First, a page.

Updated: Feb 23
Differentiate. Find your niche. Be the most arrogant person in the room. I've received a lot of advice as an entrepreneur and solo human resources and talent development consultant since opening my practice in 2019. With the advice, both solicited and unsolicited, fueling me, I found myself personally conflicted. I started to follow the advice, all of it, some of the time and most of it, all of the time. Then, something hit me.
Overnight, I received clarity and am following my own advice, which I am willing to share.
You see, all of the advice and thoughts about being a small business owner were provided by some amazingly talented experts and those who run successful businesses. Most of the advice was shared with good intentions and I was open to receiving all of it. Once I started applying it, particularly when I found myself in conversations with others comparing what I do to individuals claiming to be in a similar space, I ended up frustrated.
I was spending my time and mental energy trying to explain my services to others or explaining what makes me unique, listing my qualifications and credentials, and just overall working hard at building my business and finding more clients. I found myself in conflict with myself and just the mention of a competitor's name left me stressed and overwhelmed.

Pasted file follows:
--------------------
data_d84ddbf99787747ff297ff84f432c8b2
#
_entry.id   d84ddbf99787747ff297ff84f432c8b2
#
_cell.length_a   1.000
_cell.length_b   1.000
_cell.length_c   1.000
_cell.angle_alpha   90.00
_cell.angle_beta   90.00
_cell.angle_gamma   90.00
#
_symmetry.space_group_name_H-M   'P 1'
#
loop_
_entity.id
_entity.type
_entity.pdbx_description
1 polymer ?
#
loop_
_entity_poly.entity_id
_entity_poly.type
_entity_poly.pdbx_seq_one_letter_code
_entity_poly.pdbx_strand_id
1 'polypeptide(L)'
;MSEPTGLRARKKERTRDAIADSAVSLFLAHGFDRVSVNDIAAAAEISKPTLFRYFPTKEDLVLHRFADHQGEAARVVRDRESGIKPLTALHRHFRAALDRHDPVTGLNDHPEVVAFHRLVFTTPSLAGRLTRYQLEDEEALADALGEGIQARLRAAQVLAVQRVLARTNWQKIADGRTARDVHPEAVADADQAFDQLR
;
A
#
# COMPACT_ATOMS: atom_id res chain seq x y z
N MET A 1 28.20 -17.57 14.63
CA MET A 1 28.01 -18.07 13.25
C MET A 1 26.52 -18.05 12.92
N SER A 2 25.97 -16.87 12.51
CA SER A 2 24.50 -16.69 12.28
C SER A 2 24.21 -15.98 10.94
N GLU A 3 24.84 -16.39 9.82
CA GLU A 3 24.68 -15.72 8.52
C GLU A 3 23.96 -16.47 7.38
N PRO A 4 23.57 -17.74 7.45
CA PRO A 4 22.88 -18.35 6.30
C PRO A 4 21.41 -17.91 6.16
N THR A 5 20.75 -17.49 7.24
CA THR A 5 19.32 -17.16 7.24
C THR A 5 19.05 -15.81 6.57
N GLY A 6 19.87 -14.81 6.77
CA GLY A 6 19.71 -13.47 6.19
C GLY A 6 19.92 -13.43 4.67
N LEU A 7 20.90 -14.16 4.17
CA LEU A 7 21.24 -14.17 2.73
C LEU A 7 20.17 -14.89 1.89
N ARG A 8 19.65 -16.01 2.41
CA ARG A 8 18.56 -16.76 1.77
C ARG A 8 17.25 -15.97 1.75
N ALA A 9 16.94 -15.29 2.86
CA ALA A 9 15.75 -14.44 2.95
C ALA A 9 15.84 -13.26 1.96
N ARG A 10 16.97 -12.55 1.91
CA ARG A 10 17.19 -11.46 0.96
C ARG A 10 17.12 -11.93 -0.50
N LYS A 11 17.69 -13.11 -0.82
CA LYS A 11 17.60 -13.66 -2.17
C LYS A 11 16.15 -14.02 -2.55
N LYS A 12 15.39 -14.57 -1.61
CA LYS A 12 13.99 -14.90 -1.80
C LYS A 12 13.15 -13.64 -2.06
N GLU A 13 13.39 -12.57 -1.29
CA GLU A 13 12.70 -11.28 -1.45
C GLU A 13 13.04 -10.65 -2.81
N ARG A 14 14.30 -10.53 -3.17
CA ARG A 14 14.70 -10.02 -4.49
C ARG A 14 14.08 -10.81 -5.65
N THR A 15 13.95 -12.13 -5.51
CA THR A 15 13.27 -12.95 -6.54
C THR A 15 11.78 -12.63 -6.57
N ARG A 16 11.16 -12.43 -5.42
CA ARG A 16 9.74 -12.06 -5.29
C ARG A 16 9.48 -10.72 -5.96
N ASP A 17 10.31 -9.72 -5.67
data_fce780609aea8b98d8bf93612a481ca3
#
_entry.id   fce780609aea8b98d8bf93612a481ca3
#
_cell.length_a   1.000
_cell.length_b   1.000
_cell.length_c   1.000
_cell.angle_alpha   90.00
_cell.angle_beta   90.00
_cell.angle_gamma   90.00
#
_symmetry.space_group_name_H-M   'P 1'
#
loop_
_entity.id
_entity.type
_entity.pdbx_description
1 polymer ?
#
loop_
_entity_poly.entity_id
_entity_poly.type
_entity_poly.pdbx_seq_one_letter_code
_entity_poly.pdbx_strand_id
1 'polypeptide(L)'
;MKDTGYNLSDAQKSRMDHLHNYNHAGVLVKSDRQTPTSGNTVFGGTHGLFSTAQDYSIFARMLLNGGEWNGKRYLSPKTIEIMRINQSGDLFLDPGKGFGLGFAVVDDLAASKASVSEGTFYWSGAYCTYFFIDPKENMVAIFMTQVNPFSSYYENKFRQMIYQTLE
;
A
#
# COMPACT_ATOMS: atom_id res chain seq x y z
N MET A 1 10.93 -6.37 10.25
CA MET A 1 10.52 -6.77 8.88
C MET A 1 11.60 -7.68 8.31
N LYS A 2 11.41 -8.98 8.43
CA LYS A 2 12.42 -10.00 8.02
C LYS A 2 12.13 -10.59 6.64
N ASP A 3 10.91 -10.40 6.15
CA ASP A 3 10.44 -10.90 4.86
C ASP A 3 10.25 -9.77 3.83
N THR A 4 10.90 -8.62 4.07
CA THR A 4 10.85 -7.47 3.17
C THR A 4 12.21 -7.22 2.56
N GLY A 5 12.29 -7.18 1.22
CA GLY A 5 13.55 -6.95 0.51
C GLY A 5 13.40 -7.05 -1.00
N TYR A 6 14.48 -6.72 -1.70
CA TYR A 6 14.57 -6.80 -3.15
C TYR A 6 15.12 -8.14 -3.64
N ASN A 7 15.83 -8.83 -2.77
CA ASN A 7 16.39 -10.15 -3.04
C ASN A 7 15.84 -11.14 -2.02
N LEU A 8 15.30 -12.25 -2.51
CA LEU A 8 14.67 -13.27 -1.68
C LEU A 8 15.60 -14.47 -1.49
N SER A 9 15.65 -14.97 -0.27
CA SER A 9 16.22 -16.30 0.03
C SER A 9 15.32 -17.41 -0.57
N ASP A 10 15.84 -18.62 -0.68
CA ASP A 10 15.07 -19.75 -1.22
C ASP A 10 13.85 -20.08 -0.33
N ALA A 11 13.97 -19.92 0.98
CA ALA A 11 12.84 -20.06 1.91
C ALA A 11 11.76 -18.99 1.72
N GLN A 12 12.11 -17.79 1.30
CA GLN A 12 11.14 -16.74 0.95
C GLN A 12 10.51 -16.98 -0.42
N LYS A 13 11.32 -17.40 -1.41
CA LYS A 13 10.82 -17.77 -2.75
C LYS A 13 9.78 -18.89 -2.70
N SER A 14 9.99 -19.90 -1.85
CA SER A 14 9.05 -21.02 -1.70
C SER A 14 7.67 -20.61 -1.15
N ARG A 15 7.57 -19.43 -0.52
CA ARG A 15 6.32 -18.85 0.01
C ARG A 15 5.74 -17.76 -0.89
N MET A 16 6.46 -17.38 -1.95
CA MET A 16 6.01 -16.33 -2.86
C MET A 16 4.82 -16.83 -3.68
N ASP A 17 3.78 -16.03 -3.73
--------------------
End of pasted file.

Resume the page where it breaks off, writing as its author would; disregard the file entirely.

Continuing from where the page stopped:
Then, something happened, almost overnight, yet quietly whispering to me all along, perhaps a prompt from God or divine intervention. Those happen in business, right?
I had enough of the differentiating, specializing, competing, and explaining, and I opened up my hands and my heart. That's right, I decided when I found myself in conflict with myself or others, trying to apply the advice, or questioning it, I opened my hands--literally and figuratively. I realized there are many pieces to an infinite pie and we do not have to compete for the pieces.
Yes, I made an untested and unscientific decision you will not find in any guru's course, business book, or best practice publication--ever! I opened my hands to receive work, serve others, and be open to opportunities and partnerships. Almost overnight, I received requests for services and proposals for projects, most unsolicited and none expected. Coincidental, perhaps, yet I am not turning back.
For me, this shift in thinking and the simple act of physically and mentally opening my hands, my heart, and my business to opportunities has been a blessing. It has led me to new partnerships and projects, because I have been willing to explore, engage, and connect.
I am leading with my heart and my head, and I cannot wait to see where my open hands commitment takes me and my business next. Opening my hands has been my best business advice, ever.